The Disability Rights Commissioner is calling for the euthanasia bill to be dumped, as the controversial legislation is debated in Parliament again tonight.
Paula Tesoriero says the End of Life Choice Bill is clumsy, and if New Zealanders want it then it should be started all over again.
"This process which is clumsy, awkward, cumbersome and complex continues to pose a number of risks," Ms Tesoriero said.
"If New Zealanders really want this kind of scheme, then start again."
ACT party leader David Seymour, who introduced the private member's bill, has responded, saying, " I mean really I think that the Disability Commissioner is being disingenuous."
MPs are now thrashing out the practicalities, from a person's first meeting with a doctor through to ending their life, one of the major concerns being "coercion".
"Only one doctor has to assess coercion. Courts around the world have grappled with determining whether or not a person is being coerced and yet we're placing this responsibility in the hands of one doctor," Ms Tesoriero said.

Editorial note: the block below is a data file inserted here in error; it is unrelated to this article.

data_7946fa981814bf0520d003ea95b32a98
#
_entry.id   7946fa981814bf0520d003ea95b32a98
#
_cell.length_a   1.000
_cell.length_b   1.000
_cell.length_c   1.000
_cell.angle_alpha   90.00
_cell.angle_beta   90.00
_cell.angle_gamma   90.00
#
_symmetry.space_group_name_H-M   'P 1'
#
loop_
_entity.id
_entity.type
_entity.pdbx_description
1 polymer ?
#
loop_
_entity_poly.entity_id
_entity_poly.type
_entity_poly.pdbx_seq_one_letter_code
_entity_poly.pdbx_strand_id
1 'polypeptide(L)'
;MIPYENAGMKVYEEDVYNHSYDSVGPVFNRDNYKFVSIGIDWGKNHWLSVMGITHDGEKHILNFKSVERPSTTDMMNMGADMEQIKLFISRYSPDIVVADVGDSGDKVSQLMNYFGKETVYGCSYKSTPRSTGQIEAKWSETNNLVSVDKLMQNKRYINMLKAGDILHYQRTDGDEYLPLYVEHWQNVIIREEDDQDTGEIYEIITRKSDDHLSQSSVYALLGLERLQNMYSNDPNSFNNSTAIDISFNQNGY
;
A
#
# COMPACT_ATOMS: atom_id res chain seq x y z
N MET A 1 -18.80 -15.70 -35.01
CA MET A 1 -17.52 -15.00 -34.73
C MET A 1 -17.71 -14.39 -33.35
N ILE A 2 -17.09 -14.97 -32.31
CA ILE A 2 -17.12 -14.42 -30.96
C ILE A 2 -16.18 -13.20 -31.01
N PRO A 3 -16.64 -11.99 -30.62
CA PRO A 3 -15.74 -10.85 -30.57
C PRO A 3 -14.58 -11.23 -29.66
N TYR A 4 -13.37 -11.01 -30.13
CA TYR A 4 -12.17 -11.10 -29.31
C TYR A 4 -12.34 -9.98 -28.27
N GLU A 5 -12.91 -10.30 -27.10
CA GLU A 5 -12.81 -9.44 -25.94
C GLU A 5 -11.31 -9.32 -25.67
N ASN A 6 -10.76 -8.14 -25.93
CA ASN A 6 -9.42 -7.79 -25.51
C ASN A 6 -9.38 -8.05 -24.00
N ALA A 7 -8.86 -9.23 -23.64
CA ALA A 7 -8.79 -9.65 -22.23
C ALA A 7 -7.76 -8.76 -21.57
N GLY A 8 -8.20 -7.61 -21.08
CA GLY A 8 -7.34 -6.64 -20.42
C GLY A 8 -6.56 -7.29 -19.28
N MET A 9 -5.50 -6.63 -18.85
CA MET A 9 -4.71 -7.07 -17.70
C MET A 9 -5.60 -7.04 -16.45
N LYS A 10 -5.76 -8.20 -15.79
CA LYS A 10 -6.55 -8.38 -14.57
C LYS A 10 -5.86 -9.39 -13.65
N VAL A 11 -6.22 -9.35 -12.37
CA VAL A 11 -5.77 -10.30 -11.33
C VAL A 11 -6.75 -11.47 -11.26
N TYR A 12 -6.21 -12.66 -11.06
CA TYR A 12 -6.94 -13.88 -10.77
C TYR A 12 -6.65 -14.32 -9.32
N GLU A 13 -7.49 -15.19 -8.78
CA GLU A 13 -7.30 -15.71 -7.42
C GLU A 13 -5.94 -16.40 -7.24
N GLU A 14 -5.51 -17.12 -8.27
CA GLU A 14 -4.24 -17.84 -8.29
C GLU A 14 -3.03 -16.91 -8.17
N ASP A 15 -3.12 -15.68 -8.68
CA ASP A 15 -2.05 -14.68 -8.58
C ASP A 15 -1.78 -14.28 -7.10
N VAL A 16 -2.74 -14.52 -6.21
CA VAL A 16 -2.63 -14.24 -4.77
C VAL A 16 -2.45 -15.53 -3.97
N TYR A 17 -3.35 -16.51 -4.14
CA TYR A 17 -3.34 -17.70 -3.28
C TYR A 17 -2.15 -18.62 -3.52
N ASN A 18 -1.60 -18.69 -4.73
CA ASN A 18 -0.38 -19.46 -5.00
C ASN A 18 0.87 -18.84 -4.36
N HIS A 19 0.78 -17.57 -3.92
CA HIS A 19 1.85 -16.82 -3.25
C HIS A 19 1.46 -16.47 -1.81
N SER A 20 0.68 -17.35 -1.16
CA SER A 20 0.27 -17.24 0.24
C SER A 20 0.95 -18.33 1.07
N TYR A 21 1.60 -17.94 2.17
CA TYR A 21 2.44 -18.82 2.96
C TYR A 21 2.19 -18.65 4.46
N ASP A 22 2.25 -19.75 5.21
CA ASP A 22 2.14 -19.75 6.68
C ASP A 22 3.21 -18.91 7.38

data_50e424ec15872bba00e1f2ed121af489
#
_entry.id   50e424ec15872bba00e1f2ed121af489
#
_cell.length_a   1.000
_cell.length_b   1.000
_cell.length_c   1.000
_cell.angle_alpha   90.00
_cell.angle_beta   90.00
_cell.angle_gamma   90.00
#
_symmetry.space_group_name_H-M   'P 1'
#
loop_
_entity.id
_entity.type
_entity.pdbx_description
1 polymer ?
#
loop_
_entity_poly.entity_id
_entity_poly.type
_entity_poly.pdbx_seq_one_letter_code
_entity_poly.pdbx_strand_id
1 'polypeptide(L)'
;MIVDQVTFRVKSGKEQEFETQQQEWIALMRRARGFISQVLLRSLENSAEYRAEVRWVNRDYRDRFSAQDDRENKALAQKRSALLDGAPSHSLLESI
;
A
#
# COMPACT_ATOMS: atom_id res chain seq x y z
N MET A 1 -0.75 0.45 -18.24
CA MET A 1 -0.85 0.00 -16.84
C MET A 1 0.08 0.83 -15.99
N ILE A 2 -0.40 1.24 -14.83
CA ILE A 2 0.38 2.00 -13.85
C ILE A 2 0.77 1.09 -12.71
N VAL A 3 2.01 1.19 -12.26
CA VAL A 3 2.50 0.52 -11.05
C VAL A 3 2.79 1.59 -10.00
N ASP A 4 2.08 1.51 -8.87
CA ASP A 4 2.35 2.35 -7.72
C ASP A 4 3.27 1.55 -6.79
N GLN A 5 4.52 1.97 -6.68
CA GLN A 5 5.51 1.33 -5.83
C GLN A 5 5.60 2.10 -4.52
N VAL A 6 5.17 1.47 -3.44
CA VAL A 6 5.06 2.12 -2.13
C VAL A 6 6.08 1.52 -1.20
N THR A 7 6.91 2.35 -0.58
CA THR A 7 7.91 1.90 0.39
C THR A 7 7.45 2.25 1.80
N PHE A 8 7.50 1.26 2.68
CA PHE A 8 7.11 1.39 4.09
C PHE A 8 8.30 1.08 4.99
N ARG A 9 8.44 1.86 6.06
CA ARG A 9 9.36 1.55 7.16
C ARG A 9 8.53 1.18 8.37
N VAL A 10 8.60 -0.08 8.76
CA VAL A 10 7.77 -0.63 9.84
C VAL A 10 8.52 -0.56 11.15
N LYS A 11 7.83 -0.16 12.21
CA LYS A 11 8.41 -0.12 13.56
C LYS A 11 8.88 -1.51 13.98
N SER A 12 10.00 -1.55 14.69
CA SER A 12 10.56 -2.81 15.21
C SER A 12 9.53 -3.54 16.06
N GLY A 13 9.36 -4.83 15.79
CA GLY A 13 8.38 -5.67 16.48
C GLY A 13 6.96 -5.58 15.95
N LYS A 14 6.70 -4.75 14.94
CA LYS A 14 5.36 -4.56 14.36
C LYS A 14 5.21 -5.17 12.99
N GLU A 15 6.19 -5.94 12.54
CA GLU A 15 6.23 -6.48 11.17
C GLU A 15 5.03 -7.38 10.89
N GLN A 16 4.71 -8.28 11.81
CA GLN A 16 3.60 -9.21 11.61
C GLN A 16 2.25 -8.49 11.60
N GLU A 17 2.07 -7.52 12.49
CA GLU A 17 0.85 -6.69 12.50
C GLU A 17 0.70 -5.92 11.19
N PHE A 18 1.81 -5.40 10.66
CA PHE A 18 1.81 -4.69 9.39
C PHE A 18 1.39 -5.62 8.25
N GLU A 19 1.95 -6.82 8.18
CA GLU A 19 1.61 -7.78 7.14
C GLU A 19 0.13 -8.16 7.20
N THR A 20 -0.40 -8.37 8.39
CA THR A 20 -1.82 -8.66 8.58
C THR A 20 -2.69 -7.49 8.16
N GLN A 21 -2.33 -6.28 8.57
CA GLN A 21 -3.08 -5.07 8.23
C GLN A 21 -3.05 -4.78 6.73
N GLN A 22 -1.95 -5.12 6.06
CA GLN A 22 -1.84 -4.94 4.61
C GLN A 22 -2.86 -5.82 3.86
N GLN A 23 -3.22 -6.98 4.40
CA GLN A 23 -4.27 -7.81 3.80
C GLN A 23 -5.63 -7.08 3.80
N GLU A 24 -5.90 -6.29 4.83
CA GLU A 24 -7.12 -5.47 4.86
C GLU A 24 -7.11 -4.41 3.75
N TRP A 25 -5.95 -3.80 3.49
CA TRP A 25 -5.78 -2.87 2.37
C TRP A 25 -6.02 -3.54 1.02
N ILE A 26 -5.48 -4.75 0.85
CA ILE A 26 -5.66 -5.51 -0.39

Mr Seymour says that's wrong, the bill stating a doctor must ensure "the person expresses their is wish free from pressure" by "conferring with other health practitioners".
Asked does he think it's explicit enough, Mr Seymour said: "Yeah, I think it is because what you've got to remember is if two doctors get this wrong they could potentially go to jail."
But opponents say there's a problem with the words which state a doctor should "do their best".
"You could argue about the wording, you could say they absolutely must. But actually nobody can do better than the best they're capable of," Mr Seymour said.
National MP Chris Penk said: "There's lots of stronger wording and lots of other acts of Parliament, so there's no reason we can't be more robust."
Coercion from family members is the biggest worry.
"Making sure that doctors talk to people who can't benefit from the will, who are not necessarily family members," Ms Tesoriero said..
Mr Seymour's bill has been tweaked to add a six-month window cooling off period where the option of euthanasia remains open once it's been granted.
"Sometimes just having the power takes the pressure off people and they decide that actually they want to die naturally. It's so personal and the important thing here is choice," Mr Seymour said.
In the coming months MPs will debate more of Mr Seymour's changes.
There also remains the question of a referendum and whether the public will have its say.